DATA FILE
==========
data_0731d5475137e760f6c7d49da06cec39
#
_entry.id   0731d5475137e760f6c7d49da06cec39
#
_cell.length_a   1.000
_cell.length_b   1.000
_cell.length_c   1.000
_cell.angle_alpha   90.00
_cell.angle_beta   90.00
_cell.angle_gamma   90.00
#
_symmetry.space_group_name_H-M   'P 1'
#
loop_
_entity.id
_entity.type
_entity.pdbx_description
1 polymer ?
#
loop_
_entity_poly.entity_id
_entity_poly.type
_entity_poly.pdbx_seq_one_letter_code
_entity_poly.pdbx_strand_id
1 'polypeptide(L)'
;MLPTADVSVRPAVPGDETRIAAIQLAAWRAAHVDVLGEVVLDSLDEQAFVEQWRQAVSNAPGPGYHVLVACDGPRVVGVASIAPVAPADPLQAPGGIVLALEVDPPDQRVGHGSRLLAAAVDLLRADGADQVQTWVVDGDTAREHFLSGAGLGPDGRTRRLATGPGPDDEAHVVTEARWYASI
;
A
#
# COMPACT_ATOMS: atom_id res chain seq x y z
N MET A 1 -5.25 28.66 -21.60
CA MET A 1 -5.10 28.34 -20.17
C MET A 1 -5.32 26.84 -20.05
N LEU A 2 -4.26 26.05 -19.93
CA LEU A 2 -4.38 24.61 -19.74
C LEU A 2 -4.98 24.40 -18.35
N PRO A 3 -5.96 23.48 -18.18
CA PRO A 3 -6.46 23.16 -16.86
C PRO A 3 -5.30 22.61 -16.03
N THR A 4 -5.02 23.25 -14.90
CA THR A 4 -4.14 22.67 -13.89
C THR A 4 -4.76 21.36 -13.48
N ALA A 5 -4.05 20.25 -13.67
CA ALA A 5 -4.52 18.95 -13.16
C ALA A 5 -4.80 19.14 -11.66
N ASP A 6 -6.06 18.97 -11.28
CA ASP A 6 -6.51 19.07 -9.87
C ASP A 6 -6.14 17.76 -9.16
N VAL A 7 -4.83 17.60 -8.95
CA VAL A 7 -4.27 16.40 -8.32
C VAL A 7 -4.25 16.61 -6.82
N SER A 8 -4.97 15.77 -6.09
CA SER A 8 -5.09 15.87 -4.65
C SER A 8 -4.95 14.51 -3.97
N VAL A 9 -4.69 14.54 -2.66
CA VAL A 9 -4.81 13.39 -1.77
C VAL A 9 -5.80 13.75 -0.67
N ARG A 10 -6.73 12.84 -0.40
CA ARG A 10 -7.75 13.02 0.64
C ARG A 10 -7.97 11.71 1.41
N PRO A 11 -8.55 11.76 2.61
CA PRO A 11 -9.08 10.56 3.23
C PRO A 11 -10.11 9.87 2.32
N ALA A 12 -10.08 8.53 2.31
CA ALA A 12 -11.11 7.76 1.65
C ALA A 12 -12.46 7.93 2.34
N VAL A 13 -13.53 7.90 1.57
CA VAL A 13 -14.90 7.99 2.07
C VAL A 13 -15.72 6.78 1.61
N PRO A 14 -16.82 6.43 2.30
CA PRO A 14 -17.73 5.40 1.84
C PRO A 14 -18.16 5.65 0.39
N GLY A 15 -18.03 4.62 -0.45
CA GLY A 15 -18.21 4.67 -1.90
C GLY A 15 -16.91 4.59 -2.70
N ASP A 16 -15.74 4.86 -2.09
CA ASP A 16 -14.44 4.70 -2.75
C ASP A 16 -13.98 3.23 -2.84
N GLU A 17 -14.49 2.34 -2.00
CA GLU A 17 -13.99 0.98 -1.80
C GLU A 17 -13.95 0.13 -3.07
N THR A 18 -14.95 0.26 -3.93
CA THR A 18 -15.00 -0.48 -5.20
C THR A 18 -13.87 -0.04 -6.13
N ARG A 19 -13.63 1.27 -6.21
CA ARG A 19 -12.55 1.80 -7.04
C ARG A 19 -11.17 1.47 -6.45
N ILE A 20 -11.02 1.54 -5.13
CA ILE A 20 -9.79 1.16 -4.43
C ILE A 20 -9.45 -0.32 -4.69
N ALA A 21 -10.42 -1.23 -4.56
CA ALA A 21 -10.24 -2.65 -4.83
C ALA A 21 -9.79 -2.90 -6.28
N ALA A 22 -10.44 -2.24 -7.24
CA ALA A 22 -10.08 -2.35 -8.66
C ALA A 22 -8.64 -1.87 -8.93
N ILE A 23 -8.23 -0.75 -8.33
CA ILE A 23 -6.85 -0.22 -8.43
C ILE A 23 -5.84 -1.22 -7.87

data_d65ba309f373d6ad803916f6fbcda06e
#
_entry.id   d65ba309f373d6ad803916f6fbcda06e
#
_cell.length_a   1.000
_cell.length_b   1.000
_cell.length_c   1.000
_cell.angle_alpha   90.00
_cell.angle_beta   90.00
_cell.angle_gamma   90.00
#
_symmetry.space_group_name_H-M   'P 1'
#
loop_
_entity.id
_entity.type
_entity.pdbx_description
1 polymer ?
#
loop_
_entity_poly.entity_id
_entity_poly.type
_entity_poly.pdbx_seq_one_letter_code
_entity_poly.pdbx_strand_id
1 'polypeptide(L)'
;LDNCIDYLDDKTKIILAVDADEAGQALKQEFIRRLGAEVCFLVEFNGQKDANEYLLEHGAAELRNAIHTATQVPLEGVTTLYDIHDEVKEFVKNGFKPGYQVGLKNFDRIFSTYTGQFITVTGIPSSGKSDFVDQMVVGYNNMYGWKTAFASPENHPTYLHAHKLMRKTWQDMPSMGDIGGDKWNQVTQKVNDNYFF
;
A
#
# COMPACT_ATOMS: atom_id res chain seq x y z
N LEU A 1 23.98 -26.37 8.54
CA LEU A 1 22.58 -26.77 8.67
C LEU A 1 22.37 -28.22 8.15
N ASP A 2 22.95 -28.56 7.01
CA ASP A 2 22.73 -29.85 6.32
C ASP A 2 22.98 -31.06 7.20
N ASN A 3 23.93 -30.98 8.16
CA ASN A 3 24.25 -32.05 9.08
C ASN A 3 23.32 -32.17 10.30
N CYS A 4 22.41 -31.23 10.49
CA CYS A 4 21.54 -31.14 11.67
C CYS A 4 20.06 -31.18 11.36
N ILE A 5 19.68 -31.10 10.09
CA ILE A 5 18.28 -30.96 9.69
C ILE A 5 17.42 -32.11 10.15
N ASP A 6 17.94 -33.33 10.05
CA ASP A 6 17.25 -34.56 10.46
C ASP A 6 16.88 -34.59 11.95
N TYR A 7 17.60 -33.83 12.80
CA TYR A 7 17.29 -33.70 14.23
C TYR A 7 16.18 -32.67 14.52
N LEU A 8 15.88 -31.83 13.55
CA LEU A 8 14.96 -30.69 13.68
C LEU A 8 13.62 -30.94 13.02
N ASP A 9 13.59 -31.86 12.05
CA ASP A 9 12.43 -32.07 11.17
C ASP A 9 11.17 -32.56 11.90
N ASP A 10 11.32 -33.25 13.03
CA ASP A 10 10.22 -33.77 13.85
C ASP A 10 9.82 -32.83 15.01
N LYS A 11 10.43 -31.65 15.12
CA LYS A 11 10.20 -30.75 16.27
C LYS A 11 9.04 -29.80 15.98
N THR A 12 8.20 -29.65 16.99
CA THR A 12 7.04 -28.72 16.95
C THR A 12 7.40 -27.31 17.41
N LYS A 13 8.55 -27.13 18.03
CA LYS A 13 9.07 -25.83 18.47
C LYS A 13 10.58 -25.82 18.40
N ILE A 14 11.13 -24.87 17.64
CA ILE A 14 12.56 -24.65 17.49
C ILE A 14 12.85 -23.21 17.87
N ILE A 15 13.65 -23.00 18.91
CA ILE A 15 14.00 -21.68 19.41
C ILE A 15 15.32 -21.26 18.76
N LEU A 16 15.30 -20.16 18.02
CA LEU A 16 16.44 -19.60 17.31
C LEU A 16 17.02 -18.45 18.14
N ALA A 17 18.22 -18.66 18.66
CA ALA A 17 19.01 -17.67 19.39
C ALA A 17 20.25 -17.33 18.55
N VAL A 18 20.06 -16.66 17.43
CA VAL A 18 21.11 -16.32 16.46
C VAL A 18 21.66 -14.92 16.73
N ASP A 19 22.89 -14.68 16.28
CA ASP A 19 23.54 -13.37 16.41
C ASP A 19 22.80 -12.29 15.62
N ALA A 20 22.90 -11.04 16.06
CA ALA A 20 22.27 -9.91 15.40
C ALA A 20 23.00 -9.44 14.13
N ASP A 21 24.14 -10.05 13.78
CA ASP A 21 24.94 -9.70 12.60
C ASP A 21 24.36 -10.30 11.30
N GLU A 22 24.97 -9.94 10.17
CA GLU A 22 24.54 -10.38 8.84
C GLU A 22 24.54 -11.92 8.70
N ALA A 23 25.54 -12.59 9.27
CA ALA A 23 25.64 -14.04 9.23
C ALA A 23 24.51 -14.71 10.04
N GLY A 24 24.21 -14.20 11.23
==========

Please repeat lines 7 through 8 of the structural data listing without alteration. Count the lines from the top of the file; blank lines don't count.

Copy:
_cell.length_c   1.000
_cell.angle_alpha   90.00